• Tom Clancy's The Division review

  • Tom Clancy's The Division review

  • Tom Clancy's The Division review

  • Tom Clancy's The Division review

  • Tom Clancy's The Division review

  • Tom Clancy's The Division review

Tom Clancy may be gone, but his legacy lives on and the latest game bearing his name is shaping up to be the most exciting yet. 

Most Clancy offerings draw on the real world and this PS4, Xbox One, and PC title is no exception. The inspiration for The Division is Dark Winter, a real-life US government simulation that tested the impact a smallpox outbreak in Atlanta would have. Its terrifying conclusion was that the entire country would be in meltdown within five days as food, water and electricity ran out and everyone started shooting each other for tins of beans. Given how quickly things break down in the UK every time there's a light dusting of snow, that sounds pretty accurate.

The Division puts players into the shoes of a sleeper agent trying to deal with the chaos caused by a pandemic in a gritty recreation of New York. But it’s no solo adventure - instead The Division promises massively multiplayer action in an open-world that's more Skyrim-with-friends than World Of Warcraft-wannabe. It won't be out until the tail end of 2014, so many of the details are still to emerge, but here’s what we know so far about what should be a must-play game.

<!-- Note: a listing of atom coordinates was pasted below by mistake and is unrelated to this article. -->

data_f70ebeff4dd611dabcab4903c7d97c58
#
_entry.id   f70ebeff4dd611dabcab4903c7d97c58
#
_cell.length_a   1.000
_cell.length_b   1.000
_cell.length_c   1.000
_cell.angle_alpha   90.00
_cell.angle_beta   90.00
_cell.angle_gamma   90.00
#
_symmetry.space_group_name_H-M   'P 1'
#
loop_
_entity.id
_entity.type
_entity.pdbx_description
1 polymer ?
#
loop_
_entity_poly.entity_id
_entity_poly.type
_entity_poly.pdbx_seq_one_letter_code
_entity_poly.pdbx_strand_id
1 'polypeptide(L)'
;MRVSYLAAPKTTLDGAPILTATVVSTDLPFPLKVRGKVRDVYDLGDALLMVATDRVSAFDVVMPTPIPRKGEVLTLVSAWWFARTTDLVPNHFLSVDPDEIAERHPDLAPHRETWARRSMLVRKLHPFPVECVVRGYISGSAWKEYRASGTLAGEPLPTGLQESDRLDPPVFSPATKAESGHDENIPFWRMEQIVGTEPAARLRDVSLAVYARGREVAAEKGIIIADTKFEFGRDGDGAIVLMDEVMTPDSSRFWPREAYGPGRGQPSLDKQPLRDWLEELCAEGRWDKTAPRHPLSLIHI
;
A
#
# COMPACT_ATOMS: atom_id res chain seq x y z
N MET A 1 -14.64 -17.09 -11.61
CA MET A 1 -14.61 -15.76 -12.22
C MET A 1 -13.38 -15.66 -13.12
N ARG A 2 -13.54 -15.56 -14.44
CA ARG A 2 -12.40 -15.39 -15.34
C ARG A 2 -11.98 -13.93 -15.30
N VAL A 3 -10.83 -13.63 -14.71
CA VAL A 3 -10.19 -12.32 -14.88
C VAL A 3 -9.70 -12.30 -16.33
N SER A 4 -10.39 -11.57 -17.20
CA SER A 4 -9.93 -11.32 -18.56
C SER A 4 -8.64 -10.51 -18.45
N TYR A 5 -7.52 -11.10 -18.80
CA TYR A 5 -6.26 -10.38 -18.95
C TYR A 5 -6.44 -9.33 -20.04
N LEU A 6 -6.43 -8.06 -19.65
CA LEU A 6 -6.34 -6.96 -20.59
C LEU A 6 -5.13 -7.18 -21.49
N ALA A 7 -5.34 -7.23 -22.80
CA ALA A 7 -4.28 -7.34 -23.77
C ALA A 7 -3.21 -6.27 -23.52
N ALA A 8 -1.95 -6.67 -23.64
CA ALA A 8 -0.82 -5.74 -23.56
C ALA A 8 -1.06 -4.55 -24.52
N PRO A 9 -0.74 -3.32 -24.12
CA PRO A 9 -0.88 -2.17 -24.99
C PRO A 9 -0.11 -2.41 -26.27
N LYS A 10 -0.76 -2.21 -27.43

One thing we do know already is that The Division is one hell of a good-looking game. Work on it might have started in 2008 but thanks to Snowdrop, Ubisoft’s whizzy new game engine, the crumbling New York streets shown so far are a great showcase for new generation console visuals.

The grubby streets are impressively detailed and are set to be complemented by state-of-the-art weather effects that will include snow that later melts into slush. The Hollywood-inspired lighting system promises to take the visuals even further, with some uncannily realistic sunlight and indoor lighting effects.

On top of this, reports The Examiner, developers Ubisoft Massive are adding in plenty of in-game destruction, with bullets that smash, puncture, shatter and splinter materials such as wood, glass, brick and concrete just as they would in the real world.

“Never before has a video game reached this level of detail,” reckons Ubisoft in its press release and while that’s a bold claim, based on what we’ve seen to date it’s hard to disagree.



Tom Clancy's The Division review

Most of us have probably spent more time roaming virtual post-apocalyptic New York than we have the real place, but The Division offers more than a chance to visit run-down recreations of the Big Apple’s tourist hotspots. The map is set to be huge, taking in Manhattan, Brooklyn, Newark and Staten Island. But it doesn’t stop there.

Play Magazine reports that the action will also take place in the forests and beaches on the edge of the city. Although full details of the map and how fully it will recreate the five boroughs haven’t been revealed, the chance to battle on Rockaway Beach, the Brooklyn Bridge and beyond is an exciting prospect.

As well as being able to explore the streets and rooftops, The Division will also let players skulk about in the tunnels beneath the city, although we’ll have to wait to see if societal breakdown makes any noticeable difference to New York’s grubby subway system. We suspect not. The icing on the cake is that the in-game map is a super-cool holo-map that you access using your agent’s smartwatch.